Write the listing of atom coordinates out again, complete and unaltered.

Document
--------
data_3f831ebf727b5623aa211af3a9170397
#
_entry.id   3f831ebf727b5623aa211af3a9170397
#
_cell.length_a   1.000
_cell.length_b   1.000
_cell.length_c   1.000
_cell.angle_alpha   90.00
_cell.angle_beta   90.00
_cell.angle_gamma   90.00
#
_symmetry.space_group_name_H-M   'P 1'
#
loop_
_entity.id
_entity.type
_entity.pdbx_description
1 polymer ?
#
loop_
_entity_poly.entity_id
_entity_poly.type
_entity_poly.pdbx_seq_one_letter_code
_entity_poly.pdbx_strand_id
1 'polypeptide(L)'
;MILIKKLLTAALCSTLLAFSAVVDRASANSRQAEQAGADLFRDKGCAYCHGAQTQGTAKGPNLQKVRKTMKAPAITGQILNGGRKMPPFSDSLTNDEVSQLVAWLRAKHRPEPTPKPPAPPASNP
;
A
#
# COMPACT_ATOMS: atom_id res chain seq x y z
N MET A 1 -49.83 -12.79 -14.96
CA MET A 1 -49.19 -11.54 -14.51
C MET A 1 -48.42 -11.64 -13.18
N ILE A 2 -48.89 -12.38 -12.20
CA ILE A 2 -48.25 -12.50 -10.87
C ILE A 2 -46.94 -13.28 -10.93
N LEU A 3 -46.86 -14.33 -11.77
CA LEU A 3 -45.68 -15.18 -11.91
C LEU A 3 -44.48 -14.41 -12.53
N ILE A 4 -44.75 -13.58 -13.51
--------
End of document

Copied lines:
data_3f831ebf727b5623aa211af3a9170397
#
_entry.id   3f831ebf727b5623aa211af3a9170397
#
_cell.length_a   1.000
_cell.length_b   1.000
_cell.length_c   1.000
_cell.angle_alpha   90.00
_cell.angle_beta   90.00
_cell.angle_gamma   90.00
#
_symmetry.space_group_name_H-M   'P 1'
#
loop_
_entity.id
_entity.type
_entity.pdbx_description
1 polymer ?
#
loop_
_entity_poly.entity_id
_entity_poly.type
_entity_poly.pdbx_seq_one_letter_code
_entity_poly.pdbx_strand_id
1 'polypeptide(L)'
;MILIKKLLTAALCSTLLAFSAVVDRASANSRQAEQAGADLFRDKGCAYCHGAQTQGTAKGPNLQKVRKTMKAPAITGQILNGGRKMPPFSDSLTNDEVSQLVAWLRAKHRPEPTPKPPAPPASNP
;
A
#
# COMPACT_ATOMS: atom_id res chain seq x y z
N MET A 1 -49.83 -12.79 -14.96
CA MET A 1 -49.19 -11.54 -14.51
C MET A 1 -48.42 -11.64 -13.18
N ILE A 2 -48.89 -12.38 -12.20
CA ILE A 2 -48.25 -12.50 -10.87
C ILE A 2 -46.94 -13.28 -10.93
N LEU A 3 -46.86 -14.33 -11.77
CA LEU A 3 -45.68 -15.18 -11.91
C LEU A 3 -44.48 -14.41 -12.53
N ILE A 4 -44.75 -13.58 -13.51